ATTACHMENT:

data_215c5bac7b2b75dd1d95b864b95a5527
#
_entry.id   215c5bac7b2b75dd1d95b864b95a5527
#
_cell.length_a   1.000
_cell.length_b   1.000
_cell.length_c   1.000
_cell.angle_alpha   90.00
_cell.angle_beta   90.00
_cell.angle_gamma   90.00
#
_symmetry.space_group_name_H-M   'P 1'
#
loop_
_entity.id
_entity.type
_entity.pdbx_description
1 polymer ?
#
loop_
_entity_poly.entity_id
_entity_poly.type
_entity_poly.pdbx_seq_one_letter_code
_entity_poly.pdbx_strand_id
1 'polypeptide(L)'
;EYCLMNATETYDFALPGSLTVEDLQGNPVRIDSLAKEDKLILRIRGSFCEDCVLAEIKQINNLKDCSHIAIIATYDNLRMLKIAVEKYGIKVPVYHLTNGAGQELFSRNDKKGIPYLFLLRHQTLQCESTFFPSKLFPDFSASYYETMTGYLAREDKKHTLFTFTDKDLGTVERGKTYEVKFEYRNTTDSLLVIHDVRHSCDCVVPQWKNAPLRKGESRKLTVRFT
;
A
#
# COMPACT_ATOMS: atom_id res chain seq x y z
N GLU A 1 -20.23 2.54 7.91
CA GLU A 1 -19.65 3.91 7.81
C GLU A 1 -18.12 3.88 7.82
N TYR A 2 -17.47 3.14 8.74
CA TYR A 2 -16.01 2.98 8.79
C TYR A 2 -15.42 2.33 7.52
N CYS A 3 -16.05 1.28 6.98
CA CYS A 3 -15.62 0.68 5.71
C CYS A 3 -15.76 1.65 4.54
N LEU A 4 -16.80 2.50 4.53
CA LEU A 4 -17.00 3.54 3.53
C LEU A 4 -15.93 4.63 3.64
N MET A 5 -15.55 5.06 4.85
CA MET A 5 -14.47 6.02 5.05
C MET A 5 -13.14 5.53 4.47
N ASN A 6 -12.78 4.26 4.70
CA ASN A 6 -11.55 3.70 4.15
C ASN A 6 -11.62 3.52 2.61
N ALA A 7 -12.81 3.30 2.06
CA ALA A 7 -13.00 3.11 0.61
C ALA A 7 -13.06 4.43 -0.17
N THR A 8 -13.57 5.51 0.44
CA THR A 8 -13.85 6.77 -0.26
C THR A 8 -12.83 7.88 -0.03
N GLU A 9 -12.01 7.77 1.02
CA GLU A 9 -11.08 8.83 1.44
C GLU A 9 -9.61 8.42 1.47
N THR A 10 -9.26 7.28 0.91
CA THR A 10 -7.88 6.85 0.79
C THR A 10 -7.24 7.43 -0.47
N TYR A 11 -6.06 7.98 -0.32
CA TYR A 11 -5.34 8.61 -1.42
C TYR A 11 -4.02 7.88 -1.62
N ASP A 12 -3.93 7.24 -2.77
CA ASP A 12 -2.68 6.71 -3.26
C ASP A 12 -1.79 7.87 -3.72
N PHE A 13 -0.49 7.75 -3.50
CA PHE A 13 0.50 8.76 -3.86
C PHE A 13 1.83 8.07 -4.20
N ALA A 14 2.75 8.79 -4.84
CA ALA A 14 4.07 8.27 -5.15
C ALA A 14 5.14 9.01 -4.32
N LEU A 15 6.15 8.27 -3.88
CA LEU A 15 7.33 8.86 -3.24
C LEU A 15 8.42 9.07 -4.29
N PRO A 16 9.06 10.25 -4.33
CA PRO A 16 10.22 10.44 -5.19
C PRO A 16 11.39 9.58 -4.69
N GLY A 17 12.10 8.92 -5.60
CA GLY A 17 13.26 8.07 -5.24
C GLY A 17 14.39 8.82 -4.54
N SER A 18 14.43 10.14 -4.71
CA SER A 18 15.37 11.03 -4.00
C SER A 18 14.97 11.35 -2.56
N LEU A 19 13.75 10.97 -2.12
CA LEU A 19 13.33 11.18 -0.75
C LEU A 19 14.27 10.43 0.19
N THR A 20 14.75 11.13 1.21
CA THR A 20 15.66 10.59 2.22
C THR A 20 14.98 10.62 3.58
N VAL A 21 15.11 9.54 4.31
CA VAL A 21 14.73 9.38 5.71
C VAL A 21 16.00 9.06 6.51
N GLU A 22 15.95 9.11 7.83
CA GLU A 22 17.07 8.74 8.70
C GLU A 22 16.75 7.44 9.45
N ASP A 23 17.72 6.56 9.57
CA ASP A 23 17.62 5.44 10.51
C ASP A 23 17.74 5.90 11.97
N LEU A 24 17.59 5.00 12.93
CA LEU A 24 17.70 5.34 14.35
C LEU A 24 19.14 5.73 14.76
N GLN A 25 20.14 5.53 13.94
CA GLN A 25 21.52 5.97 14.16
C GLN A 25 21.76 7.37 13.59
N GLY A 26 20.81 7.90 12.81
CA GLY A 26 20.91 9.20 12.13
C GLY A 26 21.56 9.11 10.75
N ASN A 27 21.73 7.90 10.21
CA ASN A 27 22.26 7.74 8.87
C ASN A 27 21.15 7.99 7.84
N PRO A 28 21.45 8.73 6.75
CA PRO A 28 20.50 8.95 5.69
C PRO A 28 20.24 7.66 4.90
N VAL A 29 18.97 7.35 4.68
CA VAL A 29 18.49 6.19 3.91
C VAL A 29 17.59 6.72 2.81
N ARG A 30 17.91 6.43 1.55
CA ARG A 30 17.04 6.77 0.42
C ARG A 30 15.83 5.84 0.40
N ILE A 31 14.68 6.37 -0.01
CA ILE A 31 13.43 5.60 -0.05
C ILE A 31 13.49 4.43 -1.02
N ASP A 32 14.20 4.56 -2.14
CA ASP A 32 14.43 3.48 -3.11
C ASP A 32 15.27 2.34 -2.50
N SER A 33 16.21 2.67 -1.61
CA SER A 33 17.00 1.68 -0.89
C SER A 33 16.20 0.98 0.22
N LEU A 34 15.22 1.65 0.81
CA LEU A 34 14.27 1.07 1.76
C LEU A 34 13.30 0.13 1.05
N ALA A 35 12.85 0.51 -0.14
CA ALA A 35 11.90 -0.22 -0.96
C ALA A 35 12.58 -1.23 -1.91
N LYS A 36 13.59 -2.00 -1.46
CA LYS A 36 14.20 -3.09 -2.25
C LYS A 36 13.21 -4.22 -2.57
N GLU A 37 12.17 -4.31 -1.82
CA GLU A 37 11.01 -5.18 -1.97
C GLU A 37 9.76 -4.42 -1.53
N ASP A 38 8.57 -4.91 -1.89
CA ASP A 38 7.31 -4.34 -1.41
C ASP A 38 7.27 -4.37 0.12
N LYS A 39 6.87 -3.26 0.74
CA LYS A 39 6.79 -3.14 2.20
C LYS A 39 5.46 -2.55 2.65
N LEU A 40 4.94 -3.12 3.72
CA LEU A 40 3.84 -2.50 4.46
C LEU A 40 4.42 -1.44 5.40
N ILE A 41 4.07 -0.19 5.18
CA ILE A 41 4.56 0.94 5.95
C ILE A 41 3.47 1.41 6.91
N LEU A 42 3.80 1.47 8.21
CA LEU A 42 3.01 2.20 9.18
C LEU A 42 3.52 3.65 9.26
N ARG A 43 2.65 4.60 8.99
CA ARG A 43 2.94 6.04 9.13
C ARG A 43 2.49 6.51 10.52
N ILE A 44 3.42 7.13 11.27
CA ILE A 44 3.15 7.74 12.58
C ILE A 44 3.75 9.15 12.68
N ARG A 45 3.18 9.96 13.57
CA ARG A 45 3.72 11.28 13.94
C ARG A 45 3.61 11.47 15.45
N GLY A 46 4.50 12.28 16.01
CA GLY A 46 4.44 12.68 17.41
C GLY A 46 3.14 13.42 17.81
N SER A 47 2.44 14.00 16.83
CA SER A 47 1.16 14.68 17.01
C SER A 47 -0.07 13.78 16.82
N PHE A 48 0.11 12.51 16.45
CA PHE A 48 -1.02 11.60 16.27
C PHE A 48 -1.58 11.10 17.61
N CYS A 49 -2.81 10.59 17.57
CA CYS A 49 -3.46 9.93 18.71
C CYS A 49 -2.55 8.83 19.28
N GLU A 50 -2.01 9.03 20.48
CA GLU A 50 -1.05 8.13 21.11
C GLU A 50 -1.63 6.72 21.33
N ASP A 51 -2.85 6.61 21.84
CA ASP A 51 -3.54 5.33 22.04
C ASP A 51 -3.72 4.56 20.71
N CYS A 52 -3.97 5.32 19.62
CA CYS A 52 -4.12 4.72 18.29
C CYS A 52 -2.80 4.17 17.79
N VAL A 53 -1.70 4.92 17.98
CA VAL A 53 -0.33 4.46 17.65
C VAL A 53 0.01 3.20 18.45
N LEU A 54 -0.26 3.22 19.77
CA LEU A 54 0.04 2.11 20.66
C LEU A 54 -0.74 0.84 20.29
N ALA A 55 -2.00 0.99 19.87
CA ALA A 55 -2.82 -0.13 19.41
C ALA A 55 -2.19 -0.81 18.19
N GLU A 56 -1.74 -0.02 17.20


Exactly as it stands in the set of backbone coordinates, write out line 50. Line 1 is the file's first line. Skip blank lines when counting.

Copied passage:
CA ALA A 7 -13.00 3.11 0.61